The study enrolled patients receiving one new generation antidepressant for treating depression, at least 18 years of age, sexually active during the prior 12 months, and willing to discuss his or her sexual functioning with their physician. The majority of participants were women (72%), married (70%) and the average age was 43 years old. The prospectively defined subgroup analysis focused on patients who were free of other probable causes of sexual dysfunction. The subgroup criteria were: ages 18 to 40 years old, have had no sexual dysfunction with a previous antidepressant or no prior antidepressant treatment, had at least 3 months treatment with their current antidepressant, were not taking concomitant medications nor had a medical illness that is known to cause sexual dysfunction, and had a history of at least some sexual enjoyment. Although the subpopulation analysis attempted to control for probable causes of sexual dysfunction, other possible causes could not be ruled-out.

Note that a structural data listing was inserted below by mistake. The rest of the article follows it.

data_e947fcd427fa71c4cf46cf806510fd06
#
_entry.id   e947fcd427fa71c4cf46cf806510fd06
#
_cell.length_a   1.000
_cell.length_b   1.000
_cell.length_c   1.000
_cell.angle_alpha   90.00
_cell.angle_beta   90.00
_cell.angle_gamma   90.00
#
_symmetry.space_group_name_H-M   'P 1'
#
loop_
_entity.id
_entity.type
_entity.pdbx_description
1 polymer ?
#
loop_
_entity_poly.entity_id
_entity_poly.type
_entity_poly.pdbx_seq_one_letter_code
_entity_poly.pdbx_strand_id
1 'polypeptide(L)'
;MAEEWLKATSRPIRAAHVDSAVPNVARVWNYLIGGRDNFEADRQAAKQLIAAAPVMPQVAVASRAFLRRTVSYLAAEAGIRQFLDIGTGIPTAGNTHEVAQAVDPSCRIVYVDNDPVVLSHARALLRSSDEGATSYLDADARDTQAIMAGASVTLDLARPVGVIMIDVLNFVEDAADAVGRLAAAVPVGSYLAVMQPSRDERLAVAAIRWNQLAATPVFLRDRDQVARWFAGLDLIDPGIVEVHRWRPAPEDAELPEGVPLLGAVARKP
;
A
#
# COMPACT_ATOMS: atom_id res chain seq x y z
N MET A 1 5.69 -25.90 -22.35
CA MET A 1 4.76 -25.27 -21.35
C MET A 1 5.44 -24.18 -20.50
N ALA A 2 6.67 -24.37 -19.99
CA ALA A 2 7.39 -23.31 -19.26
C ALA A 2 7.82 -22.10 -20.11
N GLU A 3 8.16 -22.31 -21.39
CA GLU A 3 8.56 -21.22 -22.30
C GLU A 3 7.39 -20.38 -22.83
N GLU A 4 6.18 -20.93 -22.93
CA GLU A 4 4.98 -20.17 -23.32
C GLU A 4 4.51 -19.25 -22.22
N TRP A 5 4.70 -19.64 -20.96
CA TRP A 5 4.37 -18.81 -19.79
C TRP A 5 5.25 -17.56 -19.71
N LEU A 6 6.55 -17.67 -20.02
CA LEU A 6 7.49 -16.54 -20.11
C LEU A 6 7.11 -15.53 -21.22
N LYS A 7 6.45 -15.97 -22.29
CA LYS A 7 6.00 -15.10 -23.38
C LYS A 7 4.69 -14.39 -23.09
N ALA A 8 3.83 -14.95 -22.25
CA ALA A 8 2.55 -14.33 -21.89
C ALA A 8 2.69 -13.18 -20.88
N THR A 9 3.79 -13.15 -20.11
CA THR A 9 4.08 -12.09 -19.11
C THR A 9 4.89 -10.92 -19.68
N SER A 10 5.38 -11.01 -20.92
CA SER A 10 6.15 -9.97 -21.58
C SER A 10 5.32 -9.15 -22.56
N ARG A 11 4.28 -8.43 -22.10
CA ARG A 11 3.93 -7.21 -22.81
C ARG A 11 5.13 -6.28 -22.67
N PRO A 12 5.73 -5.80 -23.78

These findings reinforce results from a separate survey conducted by the National Depressive and Manic-Depressive Association (National DMDA), a non-profit, patient advocacy group based in Chicago, regarding patient/physician communication gaps, particularly with topics that are awkward to discuss, including sexual side effects. According to the National DMDA study, 69% of physicians said they usually mention sexual problems as a possible side effect, while significantly fewer patients (16 %) recalled that their physician ever mentioned sexual side effects to them. In addition, just 36% of patients said their primary care doctor had asked about their preferences or willingness to tolerate certain side effects before deciding which antidepressants to prescribe.